Analysts predict limited relief for Brazilian real (2024)

After a period of volatility that saw the foreign exchange rate peak at R$5.70 per dollar, the highest since January 2022, the real has experienced three consecutive sessions of appreciation, settling just below the technical threshold of R$5.50 per dollar. This downtrend was influenced by government indications of spending cuts and weaker economic indicators from the United States. Despite this, market consensus suggests that the Brazilian currency will not fully recover from the recent depreciation, with expectations that the FX rate will maintain higher levels.

Last week, the spot dollar saw a 2.27% decline in Brazil, closing at R$5.4618 on Friday. This modest rebound in the real occurred amidst President Lula’s cautious remarks on the fiscal agenda and Central Bank monetary policies, alongside Finance Minister Fernando Haddad’s announcement of a potential R$25.9 billion reduction in mandatory expenditures for the 2025 budget.

The weakening of economic activity and the labor market in the United States also contributed to the real’s recent gains. Notably, the Institute for Supply Management (ISM) Purchasing Managers’ Index (PMI) for the services sector dropped to its lowest level since 2020, and the official U.S. labor market report indicated a slowdown in net hiring in June.

Despite these factors, the recovery of the real is not expected to extend much beyond recent gains. Several brokerage houses have adjusted their FX rate projections upward due to persistent local fiscal uncertainties and signals from the U.S. Federal Reserve (Fed) indicating reluctance to start a cycle of interest rate cuts soon. For instance, XP has revised its year-end FX projection from R$5 to R$5.40. Similarly, Santander adjusted its forecast from R$5 to R$5.30, and the consultancy Buysidebrazil moved its prediction from R$5.20 to R$5.40.

C6 Bank has adjusted its forecast for the FX rate to R$5.50 per dollar by the end of this year, a revision from their earlier prediction of R$5.30 in January. According to the bank’s chief economist, Felipe Salles, C6 has consistently anticipated a weakened real. The question was whether the currency would reach the level of our current forecast by 2024. “Apparently, it did,” he commented in an interview with Valor.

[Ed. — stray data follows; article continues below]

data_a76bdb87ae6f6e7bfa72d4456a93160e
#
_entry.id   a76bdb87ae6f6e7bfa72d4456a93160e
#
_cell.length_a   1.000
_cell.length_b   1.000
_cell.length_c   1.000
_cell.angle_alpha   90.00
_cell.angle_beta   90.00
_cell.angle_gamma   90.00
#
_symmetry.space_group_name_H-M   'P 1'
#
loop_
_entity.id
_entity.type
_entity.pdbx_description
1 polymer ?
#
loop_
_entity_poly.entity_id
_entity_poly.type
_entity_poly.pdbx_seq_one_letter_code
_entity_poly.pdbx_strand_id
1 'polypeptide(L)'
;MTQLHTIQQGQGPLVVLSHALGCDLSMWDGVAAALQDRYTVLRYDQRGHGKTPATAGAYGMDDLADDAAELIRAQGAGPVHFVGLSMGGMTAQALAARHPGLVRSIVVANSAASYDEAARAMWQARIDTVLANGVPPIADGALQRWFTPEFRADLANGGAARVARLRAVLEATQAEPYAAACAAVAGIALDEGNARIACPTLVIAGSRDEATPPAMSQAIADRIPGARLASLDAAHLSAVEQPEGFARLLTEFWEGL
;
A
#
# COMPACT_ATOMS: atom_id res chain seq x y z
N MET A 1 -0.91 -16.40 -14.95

Mr. Salles believes that the government’s recent signals of spending cuts for 2025 are a step in the right direction. However, he remains skeptical about the execution of these cuts and whether the measures will suffice to keep spending within the bounds set by the fiscal framework.

“If it’s successful, it might help calm the FX rate a bit more,” suggests Mr. Salles, though he acknowledges ongoing concerns. “Compulsory spending is growing steadily, so to fit it within the fiscal framework’s limit, discretionary spending would need to be significantly constrained, and it’s questionable whether that’s feasible,” he explains.

Echoing this caution, José Faria Junior, partner and director at Wagner Investimentos, expresses even greater skepticism about the spending containment measures discussed by Minister Haddad, likening them to “sticking a band-aid on” fiscal woes. “It’s crucial for President Lula and Minister Haddad to claim they will do whatever it takes to comply with the framework, but the proposals don’t seem to have long-term sustainability,” he remarks.

Looking ahead, if upcoming U.S. inflation data show continued easing, Mr. Faria Junior anticipates that the FX rate could drop further, potentially fluctuating between R$5.30 and R$5.40 per dollar. However, he views this range as a new baseline for the domestic exchange rate, indicating no expectation for it to drop significantly below these levels.

In Mr. Salles’ perspective, the most likely scenario is that the U.S. economy slows down without significant impacts on the labor market, a “soft landing” where the Fed will not rush to loosen monetary policy. According to him, the risk of a recession in the U.S. is still minimal, with no basis for expecting more than the two 0.25-point rate cuts currently anticipated by investors for 2024.

Mr. Faria Junior, however, views the situation differently. He points to various qualitative indicators and direct elements of the real economy that suggest a potential recessionary trend, which might catch the Fed off guard. Moreover, as U.S. presidential election risks begin to dominate market considerations, he anticipates potential strengthening of the dollar, especially if the current favorability for Republican Donald Trump solidifies by November. “The dollar is highly valued, but [a victory for] former president Trump suggests a stronger dollar,” he notes.

Mr. Salles points to a potential election of the Republican candidate as a factor that could exert pressure on long-term interest rates in the U.S. This pressure would stem from proposed tax cuts and increased trade tariffs, which are likely to exacerbate the already strained U.S. fiscal deficit and could induce inflationary pressures. While he acknowledges that higher long-term interest rates in the U.S. typically strengthen the dollar, he notes that previous statements by Mr. Trump opposing currency appreciation inject uncertainty about the election’s impact on exchange rates.

Translation: Todd Harkin

Analysts predict limited relief for Brazilian real (2024)

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